Are you a good reader? Excited when a new novel from a favorite writer is released? Or do
you rarely pick up a book?
I cannot believe good writers do not love to read, it’s just not possible. For a start you can
pick up tips from your favorite authors and get some idea of the structure for genre writing,
like adventure or crime. I know I have picked up on different styles writers have and know
which I like and wish to emulate and those I don’t enjoy. You’ll hear from a lot of people that
you need a VOICE so your readers identify this with your novels and your fans will know
what to expect from the book. When I started out I used to worry that I didn’t have a voice
but I didn’t realize that I do, everyone does. The more you write the more this voice develops
so don’t panic just write as you feel comfortable writing. It is not a good idea to copy
someone else style but you can take notes on a style you like and then make it your own.
For example I love Robert B. Parker novels as they are fast, exciting and have the bare
minimum of description which for an action adventure is essential. Nothing is worse than
pages of description that hold up the action and slow the story down. He never had this
problem as his books are full of dialogue but they work wonderfully. Like most new writers I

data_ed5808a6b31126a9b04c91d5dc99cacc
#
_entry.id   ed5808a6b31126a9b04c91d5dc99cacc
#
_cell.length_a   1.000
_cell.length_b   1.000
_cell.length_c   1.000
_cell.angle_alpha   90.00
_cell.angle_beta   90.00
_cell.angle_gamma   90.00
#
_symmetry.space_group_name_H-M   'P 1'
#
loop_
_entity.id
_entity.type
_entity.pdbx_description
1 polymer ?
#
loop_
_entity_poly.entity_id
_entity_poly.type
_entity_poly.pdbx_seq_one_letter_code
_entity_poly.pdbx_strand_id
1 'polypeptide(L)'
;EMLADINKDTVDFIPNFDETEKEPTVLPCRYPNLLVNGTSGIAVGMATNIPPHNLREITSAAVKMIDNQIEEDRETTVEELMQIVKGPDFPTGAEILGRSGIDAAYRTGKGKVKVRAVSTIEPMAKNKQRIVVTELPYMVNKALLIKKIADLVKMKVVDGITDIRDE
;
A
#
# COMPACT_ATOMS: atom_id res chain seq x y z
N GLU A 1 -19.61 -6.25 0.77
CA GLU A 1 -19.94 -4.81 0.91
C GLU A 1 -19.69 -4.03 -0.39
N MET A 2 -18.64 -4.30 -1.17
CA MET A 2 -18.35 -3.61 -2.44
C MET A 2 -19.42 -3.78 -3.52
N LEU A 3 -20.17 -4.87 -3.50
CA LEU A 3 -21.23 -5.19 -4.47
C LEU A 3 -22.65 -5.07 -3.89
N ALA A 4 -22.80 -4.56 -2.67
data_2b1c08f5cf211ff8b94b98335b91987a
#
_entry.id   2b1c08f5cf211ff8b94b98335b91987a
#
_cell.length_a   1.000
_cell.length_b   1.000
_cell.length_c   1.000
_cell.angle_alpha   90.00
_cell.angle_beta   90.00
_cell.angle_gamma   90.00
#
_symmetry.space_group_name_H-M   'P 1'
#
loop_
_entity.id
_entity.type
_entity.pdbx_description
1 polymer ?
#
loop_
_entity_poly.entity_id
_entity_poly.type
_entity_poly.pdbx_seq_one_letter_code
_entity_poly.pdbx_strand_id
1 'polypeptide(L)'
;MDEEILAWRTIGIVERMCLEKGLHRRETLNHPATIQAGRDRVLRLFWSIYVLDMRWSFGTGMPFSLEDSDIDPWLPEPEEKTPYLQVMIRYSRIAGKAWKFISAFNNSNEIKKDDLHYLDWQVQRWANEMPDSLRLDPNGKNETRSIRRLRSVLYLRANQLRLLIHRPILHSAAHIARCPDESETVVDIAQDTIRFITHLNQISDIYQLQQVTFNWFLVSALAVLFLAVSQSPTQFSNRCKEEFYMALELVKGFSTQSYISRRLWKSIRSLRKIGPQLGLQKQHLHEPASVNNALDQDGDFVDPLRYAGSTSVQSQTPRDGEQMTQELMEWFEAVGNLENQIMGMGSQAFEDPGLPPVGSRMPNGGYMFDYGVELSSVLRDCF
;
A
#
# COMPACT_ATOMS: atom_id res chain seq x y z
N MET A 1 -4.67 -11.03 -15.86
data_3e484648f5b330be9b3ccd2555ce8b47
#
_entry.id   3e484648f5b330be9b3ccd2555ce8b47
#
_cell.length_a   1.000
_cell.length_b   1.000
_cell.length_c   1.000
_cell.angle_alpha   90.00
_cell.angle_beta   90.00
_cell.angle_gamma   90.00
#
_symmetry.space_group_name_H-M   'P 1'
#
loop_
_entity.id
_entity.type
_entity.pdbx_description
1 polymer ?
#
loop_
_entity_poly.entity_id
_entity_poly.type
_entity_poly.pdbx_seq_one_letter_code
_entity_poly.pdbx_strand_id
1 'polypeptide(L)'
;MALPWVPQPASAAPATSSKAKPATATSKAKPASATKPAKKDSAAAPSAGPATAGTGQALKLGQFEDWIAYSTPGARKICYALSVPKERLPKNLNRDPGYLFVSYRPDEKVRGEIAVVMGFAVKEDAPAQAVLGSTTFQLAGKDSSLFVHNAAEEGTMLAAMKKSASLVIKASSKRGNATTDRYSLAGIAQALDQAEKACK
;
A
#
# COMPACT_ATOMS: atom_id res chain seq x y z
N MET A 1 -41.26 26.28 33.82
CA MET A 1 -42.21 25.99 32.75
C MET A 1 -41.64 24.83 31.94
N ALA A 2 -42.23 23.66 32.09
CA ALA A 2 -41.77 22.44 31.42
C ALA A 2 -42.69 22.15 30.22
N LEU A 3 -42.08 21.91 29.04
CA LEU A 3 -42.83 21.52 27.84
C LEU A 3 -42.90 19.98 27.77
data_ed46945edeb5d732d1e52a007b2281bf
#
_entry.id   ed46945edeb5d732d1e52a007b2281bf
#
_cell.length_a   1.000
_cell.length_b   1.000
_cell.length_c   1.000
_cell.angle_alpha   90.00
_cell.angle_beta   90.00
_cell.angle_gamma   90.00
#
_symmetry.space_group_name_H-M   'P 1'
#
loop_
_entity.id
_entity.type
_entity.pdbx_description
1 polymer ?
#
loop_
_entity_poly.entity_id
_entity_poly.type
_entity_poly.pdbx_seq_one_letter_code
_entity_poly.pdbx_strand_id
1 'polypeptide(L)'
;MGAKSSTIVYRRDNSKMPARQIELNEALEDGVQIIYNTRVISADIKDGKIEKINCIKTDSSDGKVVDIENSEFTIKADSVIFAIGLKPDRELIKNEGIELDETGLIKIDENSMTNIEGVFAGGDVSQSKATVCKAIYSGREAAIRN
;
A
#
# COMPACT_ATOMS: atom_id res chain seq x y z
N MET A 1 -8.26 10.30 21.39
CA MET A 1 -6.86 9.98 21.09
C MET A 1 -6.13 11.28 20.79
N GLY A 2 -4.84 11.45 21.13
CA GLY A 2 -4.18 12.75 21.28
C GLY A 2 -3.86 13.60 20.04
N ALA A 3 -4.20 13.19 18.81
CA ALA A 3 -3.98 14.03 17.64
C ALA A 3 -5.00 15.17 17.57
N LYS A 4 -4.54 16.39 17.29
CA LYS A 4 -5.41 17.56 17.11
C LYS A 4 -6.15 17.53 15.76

had problems with dialogue at the beginning. It was stiff and un-natural so I decided to read
one of his novels to see how he did it. When I did I really concentrated on dialogue it
hit me how little unnecessary description or comment there is between the speakers. They
just talked face to face and line after line, with not even a he said she said in sight. It was a
revelation as too much in-between speakers really slows the narrative down. This is OK for
some genres but not for crime, thrillers or SF books.
Good readers Part 2
The more you write for your characters the more they become real and the more familiar you
are with your characters the easier to know what and how they would speak at any given time
and the easier it will be to write their conversations.
The interaction between them once you get to know them is so much easier. If they can talk
to each other like normal people their interactions will not grate or jar for your readers.. You
have to know their relationships to one another you realize that enemies talk in a completely
different way than friends or lovers.
Families often have their own shorthand which when added to their conversations makes
them more rounded and real. So knowing all your characters sides and back stories helps you
allow them to speak through you, their creator.
If you are successful very soon they will be doing the hard work for you and talking inside
your head. When this happens it produces the best and most convincing dialogue of all.
That’s when your characters begin to leap off the page and take on a life of their own. They
have been known to boss me around and tell me I’m not portraying them correctly.
Weird but true. It is so much easier when this happens as half the work is done for you.